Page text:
Omo and Eulanda Osagiede take readers on intimate adventures through countries around the world with their travel blog Hey! Dip Your Toes In. Through the art of storytelling, the couple introduces readers to delectable foreign cuisine, interesting national histories, incredible individuals and much more.
HDYTI (pronounced hi-dee-tie) launched in March 2015 and has rapidly grown into an award-winning blog with a wide readership. Exploring the site, you will learn how Aiysha is overcoming stereotypes as a tour guide in Zanzibar, discover just how pervasive the perception of pale skin as an ideal beauty standard is in Sri Lanka, and relive Omo and Eulanda’s first trip together in Costa Rica through pictures.
“I feel very strongly about having a platform to be able to share not just my stories, our stories, but others’ stories as well,” Eulanda shared. “We bring their voice to an audience that’s willing to hear them.”
As HDYTI has grown and evolved, sharing both their stories and the stories of the people they meet has helped Omo and Eulanda better understand themselves.
The couple grew up miles apart, but, with a little serendipity, eventually met and fell in love in London, England.
Eulanda initially moved around the States with her military parents, but soon settled in Denver, Colorado when she was four. After graduating from Colorado State University, starting her own dance studio, experimenting with photography, and teaching, she decided to go back to school for her master’s degree. With acceptance letters from programs in Hawaii, Florida and England, Eulanda decided to attend Roehampton University in London. “England was just kind of calling my name,” she said.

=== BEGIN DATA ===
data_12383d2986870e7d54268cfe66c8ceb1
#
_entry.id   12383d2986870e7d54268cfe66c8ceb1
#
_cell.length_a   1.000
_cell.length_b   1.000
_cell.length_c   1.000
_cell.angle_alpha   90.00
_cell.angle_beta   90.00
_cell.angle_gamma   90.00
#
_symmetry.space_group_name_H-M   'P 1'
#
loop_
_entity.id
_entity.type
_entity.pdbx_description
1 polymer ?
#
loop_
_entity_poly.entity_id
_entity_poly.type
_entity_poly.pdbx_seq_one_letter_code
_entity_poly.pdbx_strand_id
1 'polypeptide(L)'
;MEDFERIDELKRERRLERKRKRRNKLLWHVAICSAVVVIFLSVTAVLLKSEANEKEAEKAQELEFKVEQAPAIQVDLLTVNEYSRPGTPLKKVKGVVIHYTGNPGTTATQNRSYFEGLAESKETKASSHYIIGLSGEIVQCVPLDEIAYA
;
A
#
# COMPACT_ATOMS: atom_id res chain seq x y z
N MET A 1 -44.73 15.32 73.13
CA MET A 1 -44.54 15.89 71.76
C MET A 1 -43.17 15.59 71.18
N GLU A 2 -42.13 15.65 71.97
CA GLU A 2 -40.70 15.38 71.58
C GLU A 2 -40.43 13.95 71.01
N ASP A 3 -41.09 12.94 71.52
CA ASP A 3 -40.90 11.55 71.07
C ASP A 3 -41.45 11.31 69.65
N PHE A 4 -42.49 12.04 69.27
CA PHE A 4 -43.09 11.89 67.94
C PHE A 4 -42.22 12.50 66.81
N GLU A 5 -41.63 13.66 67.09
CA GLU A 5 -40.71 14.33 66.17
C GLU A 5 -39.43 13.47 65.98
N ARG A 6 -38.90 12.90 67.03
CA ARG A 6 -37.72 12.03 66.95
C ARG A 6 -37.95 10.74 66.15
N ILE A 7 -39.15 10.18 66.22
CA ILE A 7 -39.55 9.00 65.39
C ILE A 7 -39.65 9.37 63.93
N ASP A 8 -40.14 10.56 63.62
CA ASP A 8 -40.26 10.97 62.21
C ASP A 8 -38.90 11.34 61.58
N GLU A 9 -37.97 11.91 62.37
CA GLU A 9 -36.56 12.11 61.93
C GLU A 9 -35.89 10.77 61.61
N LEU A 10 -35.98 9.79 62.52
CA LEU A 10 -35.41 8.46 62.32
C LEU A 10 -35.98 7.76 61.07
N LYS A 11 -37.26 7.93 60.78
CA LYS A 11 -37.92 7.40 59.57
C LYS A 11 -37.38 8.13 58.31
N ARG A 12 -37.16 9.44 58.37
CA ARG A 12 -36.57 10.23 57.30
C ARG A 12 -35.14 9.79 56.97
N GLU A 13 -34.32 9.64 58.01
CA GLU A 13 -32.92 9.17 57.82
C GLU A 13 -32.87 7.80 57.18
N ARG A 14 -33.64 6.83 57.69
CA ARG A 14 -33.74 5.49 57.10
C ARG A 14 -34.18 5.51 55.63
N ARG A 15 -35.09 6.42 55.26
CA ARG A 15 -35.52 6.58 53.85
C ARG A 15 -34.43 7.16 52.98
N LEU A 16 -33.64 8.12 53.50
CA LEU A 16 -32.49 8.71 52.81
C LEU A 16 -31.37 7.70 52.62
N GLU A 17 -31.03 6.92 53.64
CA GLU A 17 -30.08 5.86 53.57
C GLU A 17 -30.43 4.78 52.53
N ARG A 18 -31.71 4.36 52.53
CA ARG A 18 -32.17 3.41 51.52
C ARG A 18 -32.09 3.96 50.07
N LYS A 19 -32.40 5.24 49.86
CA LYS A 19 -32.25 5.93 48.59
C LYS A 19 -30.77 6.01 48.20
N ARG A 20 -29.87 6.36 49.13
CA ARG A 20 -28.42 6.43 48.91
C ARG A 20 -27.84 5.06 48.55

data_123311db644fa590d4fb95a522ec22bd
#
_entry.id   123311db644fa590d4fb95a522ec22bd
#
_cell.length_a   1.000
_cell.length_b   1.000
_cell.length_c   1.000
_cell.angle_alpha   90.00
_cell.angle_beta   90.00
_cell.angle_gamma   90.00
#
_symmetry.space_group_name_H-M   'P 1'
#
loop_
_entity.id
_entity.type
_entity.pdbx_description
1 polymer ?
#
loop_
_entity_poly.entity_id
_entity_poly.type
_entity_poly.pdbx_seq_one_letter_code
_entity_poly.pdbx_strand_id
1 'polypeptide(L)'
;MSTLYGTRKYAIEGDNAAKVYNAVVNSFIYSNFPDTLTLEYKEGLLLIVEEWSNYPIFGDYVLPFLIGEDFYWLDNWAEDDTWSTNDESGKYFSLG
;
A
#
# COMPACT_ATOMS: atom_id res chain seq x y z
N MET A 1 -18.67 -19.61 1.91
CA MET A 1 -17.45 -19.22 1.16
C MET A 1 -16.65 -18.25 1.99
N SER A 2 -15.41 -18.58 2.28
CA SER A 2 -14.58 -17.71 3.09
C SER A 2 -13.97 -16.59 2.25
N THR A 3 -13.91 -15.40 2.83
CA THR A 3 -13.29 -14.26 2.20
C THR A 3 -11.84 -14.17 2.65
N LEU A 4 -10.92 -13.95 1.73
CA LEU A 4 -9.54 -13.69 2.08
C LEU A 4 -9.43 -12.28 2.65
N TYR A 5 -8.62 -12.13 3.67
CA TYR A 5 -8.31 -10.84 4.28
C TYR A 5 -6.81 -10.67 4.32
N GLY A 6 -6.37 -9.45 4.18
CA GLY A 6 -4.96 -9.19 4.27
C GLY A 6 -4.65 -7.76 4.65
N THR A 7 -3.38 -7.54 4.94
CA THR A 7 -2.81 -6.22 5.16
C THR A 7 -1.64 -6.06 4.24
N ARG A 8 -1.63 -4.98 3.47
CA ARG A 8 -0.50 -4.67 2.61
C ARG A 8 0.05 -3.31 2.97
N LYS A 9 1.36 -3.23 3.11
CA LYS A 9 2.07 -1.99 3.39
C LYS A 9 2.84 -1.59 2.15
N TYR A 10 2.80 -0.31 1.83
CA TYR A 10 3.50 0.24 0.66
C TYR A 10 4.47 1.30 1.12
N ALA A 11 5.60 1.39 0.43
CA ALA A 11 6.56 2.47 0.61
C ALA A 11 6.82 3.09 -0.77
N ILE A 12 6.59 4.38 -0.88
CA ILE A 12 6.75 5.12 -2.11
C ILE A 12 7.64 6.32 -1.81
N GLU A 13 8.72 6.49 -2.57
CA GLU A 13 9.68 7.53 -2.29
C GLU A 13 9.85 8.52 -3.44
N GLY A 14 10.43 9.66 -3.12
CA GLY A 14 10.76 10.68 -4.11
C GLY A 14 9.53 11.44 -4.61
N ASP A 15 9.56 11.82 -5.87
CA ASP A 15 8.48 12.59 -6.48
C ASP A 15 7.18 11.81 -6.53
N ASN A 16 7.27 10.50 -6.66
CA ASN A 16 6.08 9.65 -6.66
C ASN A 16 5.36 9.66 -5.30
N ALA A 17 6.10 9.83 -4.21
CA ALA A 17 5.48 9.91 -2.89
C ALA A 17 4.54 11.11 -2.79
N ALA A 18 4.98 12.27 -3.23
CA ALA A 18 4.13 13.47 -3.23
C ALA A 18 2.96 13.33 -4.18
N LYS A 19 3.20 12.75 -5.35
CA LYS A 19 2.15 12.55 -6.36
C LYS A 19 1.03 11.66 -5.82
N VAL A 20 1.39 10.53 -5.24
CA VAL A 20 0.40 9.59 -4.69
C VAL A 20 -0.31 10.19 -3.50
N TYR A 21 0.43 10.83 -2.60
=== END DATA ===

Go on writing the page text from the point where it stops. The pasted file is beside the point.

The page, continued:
Omo was born on the other side of the Atlantic in Lagos, Nigeria. “My parents come from two different parts of Nigeria which means that growing up I had perspectives of two cultures,” Omo said. As an adult, Omo pursued a career in IT risk management which brought him to the U.K. about ten years ago.
While living in London, the two both decided to start online dating profiles. “I had met some family members in the states who had met their own partners online and got married. I met the people that they got married to and they seemed like normal human beings,” Omo said. “So maybe it’s worth giving a try.”
Eulanda set up her own profile after being gifted an account from her roommate. Within two weeks, she received a message from Omo. “We began exchanging messages back and forth until I finally summoned the courage to ask her out on a date,” Omo said.
After dinner and coffee, the couple spent the evening walking along the Thames. “I had a few other first dates that weren’t going to lead to second dates, and I knew during that conversation that it would turn into a second date, without a doubt,” Eulanda said.
“Here were two people that had grown up worlds apart in different continents, but then somehow came to meet in a little island in Northern Europe,” Eulanda said. “There’s just something very connective about that for the both of us.”
The couple got engaged a little over a year later in Oslo, Norway.
Their wedding in Denver, Colorado was a beautiful blend of both backgrounds. Eulanda wanted to have a 1920s Harlem Renaissance theme, “making reference to writers from that time and jazz musicians,” she said, “and I wasn’t sure he was going to go for it.” Eulanda found that knowledge of the Harlem Renaissance is not as common in the U.K. as it is in the States, so the couple spent some time researching and learning about the era together. “We really had a great time planning it together and then trying to combine that with the other cultural influences that we had which were Nigerian attire and cultural traditions from Nigeria,” Eulanda said.